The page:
Animal Friends Blog
Each season brings with it a set of challenges, from hay fever at the peak of summer, to the slippery pavements in the darkness of winter. Autumn has some hazards, too, for both dogs and humans with some unexpected allergy culprits emerging once the season’s changed.
Here are some autumn allergies that you might see in your dog at this time of year.
Autumn can help create the perfect environment in our homes for mould to grow, thriving on the poor ventilation and increased humidity caused by having our windows closed and heating on over the colder months.
Why is mould bad for pets?
Mould releases tiny particles which we can’t see and can cause an allergic reaction in pets, and people too. Cats and dogs can also be exposed to mould and fungi while outside through the soggy decomposing piles of leaves on the floor.
Even if your pet isn’t allergic to mould, it can cause some adverse health problems for your kitty or pooch, so always lookout for any signs that your pet might be affected by mould.
Symptoms of mould inhalation in pets
- Rapid breathing or change in breathing
- Runny nose
- Coughing, wheezing and sneezing
Pets that experience an allergic reaction to mould might start scratching, chewing or licking excessively, exhibit some hair loss and even develop some painful sores. Shaking of the head and ears, and changes to their skin are other signs of a reaction to mould.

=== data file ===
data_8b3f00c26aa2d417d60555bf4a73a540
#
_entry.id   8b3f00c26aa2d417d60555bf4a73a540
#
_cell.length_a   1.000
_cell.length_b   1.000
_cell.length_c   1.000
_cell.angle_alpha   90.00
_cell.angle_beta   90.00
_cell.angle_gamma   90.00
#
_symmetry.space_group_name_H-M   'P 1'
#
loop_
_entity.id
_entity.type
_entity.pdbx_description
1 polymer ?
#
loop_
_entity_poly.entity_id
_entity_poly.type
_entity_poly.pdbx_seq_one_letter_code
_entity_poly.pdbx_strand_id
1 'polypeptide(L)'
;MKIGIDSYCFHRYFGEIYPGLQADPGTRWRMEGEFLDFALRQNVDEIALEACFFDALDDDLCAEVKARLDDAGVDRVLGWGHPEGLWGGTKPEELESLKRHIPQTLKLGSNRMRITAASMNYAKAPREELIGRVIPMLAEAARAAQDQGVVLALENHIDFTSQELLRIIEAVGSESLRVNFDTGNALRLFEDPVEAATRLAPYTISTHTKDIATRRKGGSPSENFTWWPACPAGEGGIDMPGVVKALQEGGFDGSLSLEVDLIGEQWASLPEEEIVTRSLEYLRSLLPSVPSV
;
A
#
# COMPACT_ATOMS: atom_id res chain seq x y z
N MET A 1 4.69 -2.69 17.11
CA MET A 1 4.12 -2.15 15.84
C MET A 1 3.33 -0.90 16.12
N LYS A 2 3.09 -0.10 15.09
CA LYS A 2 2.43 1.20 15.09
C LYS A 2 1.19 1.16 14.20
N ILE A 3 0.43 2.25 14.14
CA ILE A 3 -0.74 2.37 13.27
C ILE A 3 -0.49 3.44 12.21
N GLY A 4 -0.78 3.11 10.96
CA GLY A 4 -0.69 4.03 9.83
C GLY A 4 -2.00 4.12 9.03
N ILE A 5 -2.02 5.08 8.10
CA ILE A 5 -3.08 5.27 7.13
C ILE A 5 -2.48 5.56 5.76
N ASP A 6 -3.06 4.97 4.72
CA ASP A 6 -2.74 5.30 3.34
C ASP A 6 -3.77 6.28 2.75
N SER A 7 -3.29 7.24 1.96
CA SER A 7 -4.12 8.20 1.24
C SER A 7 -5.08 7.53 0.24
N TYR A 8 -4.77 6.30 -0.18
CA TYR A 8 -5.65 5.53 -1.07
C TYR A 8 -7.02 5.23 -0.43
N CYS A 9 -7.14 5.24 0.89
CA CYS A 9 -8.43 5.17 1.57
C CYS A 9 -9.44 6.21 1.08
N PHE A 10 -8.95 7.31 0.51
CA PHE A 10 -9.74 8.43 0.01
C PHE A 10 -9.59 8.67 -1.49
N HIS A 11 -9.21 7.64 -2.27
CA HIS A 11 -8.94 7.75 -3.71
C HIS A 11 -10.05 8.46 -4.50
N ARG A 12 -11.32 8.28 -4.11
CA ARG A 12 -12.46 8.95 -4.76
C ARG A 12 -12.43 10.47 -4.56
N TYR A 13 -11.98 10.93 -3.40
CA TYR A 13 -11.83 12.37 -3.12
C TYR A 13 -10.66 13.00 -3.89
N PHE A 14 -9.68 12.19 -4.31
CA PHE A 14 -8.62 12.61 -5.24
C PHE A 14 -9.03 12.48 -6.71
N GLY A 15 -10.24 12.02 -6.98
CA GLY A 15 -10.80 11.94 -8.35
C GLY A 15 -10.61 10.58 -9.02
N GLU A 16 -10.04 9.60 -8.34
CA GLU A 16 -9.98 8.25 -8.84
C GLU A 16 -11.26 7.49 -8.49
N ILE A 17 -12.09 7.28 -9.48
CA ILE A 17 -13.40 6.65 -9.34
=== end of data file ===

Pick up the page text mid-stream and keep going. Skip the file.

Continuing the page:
Another one of the seasonal allergies that appear in autumn is harvest mites. These pests live in long grass and can cause some skin challenges for our cats and dogs from late summer through to the start of winter. The only stage in their life cycle that attacks animals is the six-legged larva, which is active during the day.
How do mites affect cats and dogs?
When the larvae feed, they inject fluid into the animal’s skin which can cause a severe reaction in some cats and dogs, leading to dermatitis. Most pets will experience itchy, irritated or reddened skin which is likely to be around the base of the ears, the face, the neck or shoulders, on the abdomen, or where there is only a thin covering of hair.
Preventing harvest mites
There are a few things you can do to reduce the risk of harvest mites hitching a ride on your cat or dog.
- Ask your vet about any preventative treatments.
- Change your walking routine to avoid the larvae’s active period.
- Avoid long grasses on your walk.
- Don’t stop moving when on your walks.
A plant, commonly seen in the US, is now growing in the British countryside propelled by the warmer autumns and winters we’ve experienced over the last few years. Ragweed is one of the prime suspects of a hayfever sufferer’s runny nose in autumn. So, while people think they’re safe from hayfever once summer is over, plants like ragweed are wreaking havoc for people and their pets across the UK.
Whilst mould, mites and ragweed can cause some issues throughout autumn, it’s important to remember that other non-seasonal allergens are always about too so keep on top of your pet’s preventative treatment for other pests.
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